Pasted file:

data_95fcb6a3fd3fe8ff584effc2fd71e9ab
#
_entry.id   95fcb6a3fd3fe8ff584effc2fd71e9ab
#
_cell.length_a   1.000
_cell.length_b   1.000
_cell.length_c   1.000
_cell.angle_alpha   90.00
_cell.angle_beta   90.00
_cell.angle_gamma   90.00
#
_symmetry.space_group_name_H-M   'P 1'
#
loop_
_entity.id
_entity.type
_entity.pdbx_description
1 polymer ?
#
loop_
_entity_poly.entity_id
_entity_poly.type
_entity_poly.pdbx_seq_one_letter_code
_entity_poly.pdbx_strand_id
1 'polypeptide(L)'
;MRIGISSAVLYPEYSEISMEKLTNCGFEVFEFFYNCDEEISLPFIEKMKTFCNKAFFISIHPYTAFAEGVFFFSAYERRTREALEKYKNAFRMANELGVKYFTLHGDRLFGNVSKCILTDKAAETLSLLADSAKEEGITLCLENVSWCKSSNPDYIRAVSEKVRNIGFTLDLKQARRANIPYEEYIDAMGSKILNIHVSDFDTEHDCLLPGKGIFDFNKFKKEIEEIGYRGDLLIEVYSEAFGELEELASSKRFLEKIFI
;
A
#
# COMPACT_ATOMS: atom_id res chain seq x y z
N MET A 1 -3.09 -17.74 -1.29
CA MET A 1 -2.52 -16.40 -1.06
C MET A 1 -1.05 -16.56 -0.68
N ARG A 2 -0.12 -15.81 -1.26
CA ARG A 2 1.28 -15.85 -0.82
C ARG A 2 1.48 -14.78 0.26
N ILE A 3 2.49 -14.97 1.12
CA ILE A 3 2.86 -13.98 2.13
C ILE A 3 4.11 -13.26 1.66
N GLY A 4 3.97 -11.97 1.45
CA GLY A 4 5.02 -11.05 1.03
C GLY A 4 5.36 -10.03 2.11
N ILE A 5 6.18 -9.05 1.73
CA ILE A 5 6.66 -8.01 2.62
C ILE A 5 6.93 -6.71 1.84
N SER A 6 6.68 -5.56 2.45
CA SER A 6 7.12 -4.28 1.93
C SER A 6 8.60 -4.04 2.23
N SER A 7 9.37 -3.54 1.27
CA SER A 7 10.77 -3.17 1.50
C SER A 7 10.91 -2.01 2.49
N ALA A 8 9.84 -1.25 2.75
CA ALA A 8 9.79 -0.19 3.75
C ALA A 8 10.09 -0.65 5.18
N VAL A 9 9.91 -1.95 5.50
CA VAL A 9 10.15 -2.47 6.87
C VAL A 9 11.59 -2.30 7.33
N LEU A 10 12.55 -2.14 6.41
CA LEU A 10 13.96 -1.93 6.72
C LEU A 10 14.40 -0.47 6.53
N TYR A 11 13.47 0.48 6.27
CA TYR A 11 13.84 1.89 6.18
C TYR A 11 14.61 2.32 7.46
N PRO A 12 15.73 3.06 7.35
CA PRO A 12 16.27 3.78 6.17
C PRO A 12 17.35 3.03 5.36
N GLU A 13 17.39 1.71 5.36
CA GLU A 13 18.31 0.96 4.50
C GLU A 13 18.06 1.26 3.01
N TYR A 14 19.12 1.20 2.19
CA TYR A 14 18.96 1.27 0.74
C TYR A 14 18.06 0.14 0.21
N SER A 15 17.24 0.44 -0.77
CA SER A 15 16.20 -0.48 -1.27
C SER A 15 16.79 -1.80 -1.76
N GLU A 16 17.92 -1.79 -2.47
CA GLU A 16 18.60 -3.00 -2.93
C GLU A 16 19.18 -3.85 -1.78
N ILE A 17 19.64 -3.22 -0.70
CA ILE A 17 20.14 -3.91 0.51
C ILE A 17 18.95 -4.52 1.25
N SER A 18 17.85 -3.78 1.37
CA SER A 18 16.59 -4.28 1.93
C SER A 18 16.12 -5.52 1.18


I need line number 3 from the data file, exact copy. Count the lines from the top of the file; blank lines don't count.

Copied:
_entry.id   95fcb6a3fd3fe8ff584effc2fd71e9ab